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The Truth About Parasites: Avoiding, Treating, and Defeating


What do we know about parasites? While the name alone might send shivers down your spine, these little things could be squirming around in your intestinal tract right now. What do you need to know about them, and how can you best handle them?

Today, I want to talk to you a bit more about the matter of parasites.


What is a parasite?

Simply understood, a parasite is one organism that feeds off of another organism. It lives off its host, and gets its food from the host or at the host’s expense1. In the context of our discussion today, I really want you to think about the parasites that we might be able to find in our intestines.

Types of Parasites

The main way that we can differentiate parasites between one another, is based on how they move. The different types of parasites, as defined by the Centers for Disease Control and Prevention (CDC), are as follows:

  • Sarcodina – the ameba
  • Mastigophora – the flagellates
  • Ciliophora – the ciliates
  • Sporozoa – organisms whose adult stage is not motile
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The Problems with Parasites

So, what’s the big deal about parasites? To this point, our discussion might have seemed very “sciency,” and I want to pull back a little bit so that we can really understand the problems with parasites and how they pertain to our overall health.

The discussions I have seen surrounding the effects of parasites in the human body, and their ill effects, often revolve around:

  • Disbiosys
  • Autoimmunity
  • Digestive systems
  • Many other maladies

Bottom Line: The concern surrounding parasites is totally valid. There is something that can happen, that you may have, and that you may not be aware of – which is often the worst part of it all.

How do you know if you have parasites?

It’s like I always say: test, don’t guess! There are some simple tests that doctors can order when it comes to the most severe and egregious forms of parasitic infection. That can include:

  • Stool analysis, and
  • Stool antibody studies

There are even blood markers available. There is a type of white blood cell known as the eosinophil (EOS), and those who have severe parasitic infections will consequently have severe levels of EOS in their system. This would go well into the 20’s, 30’s, and even greater in some cases. Small elevations might just be allergies, but major elevations can be severe parasitic infections.

What are some of the symptoms?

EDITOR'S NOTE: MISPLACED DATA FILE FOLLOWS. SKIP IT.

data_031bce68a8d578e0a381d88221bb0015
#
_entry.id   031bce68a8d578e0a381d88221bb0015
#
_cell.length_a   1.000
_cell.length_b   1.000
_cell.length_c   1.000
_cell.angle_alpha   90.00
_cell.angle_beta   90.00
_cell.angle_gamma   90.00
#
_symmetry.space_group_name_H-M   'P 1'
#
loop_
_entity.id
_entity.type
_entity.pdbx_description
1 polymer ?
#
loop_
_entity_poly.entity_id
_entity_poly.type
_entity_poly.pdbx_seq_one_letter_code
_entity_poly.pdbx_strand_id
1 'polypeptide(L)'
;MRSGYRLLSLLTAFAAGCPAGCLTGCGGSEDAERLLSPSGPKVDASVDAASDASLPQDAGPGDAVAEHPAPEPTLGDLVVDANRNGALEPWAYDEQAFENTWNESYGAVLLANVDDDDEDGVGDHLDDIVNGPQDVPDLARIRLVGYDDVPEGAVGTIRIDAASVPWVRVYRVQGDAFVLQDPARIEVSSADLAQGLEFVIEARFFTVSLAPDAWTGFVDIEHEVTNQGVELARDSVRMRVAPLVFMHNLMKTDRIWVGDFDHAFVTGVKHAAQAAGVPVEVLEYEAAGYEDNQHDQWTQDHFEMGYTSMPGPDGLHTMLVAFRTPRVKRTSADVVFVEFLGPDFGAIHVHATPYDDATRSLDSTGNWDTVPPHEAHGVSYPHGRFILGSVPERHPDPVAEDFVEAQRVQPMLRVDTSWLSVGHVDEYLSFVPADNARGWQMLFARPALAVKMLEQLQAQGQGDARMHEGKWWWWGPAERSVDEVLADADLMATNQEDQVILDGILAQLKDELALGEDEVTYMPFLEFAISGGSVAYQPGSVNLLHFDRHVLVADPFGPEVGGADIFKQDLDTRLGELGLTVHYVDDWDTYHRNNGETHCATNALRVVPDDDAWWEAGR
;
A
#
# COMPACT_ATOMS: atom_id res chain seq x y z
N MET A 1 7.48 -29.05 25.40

The symptoms involved with parasites are almost always unpleasant. Parasitic infections tend to target our intestines, and can do a great deal of damage (both in the short and long-term). When we think about parasites in our body, these are some of the issues that we might come across:

  • Abdominal pain
  • Nausea
  • Rash
  • Loose stools
  • Gas
  • Bloating
  • General fatigue
  • Antibody-type responses
  • Recurrent malabsorption of nutrients (iron, zinc, B12)

These are all things that could point towards the presence of parasites in the body. When it comes to those that have been trying to track down Thyroid disease, Hashimoto’s disease, or Grave’s disease, we have gone a long way in instructing the importance of tracking down what we call “root causes.” Conveniently enough, parasites could be one of those root causes that you might be dealing with.

There are also some other symptoms that we can consider, like:

  • Restlessness
  • Irritability
  • Unexpected hunger
  • Rectal itching
  • Recurrent yeast infections
  • IBS symptoms
  • Odd cravings (what we call pica – which are cravings for clay and dirt)

Bottom Line: There are general symptoms, and then there are specific ones. When you have some of both, you might not necessarily have a parasite, but it certainly does not hurt to find out. Once you have dealt with your parasite, though, you should also ensure that you are ruling out other issues. That all leads us back to one common question, though: are you at risk for getting a parasite?

Who is at risk?

Who has to be worried about parasitic infections? These are typically some of the most vulnerable groups:

  • Parents with young children (especially those in childcare settings)
  • People who live with and manage pets
  • Children in childcare centers
  • Child care workers
  • Farmworkers
  • Those exposed to untreated waters

Why are parasites bad?

We have talked a lot about parasites so far, but what are some of the more in-depth reasons why we would want to avoid them? Basically, why are they bad?

Suppress Immunity

Primarily, parasites are harmful because they end up tying up a lot of the immune resources in your body. You have this thing, lurking inside of your body, which your body is actively trying to get rid of – but it may not be able to successfully do so on its own. This can lead to:

Bottom Line: These are some of the main categories that we need to think about when it comes to parasitic infections. When we have parasites in our system, we can basically think of it as a drain on our body. This sort of drain and strain can have a largely negative impact on so much of our body, and the factors that follow tend to make things even worse.

Which parasites cause problems?

When it comes to doing damage to our bodies, there are actually 12 main parasites2 that we need to think about. These are the ones that can cause damage to our bodies, and can lead to all of the symptoms that I have mentioned above.

1. Tapeworms

This is the one you might have heard of the most in movies and television, where someone has a tapeworm inside of them to help them eat more. Many tapeworm infestations in the body can lead to no symptoms, but can result in pain and loss of B12 vitamins.

2. Human Pinworms

These are the most common in the United States. Human pinworms live in the small intestine, and can lead to appendicitis in young children.

3. Ascaris

This is one of the largest parasites that can live inside humans. Their presence in the body can lead to many long-term symptoms and afflictions.

4. Hookworms

These parasites can be spread by soil contaminated by human feces. It can lead to diarrhea, nausea, vomiting, and other pains.

5. Intestinal Flukes

Parasites like these are often transmitted from an intermediary host, like a fish or a vegetable. When someone consumes one of these undercooked, they may be at risk for developing this parasite.

6. Microsporidia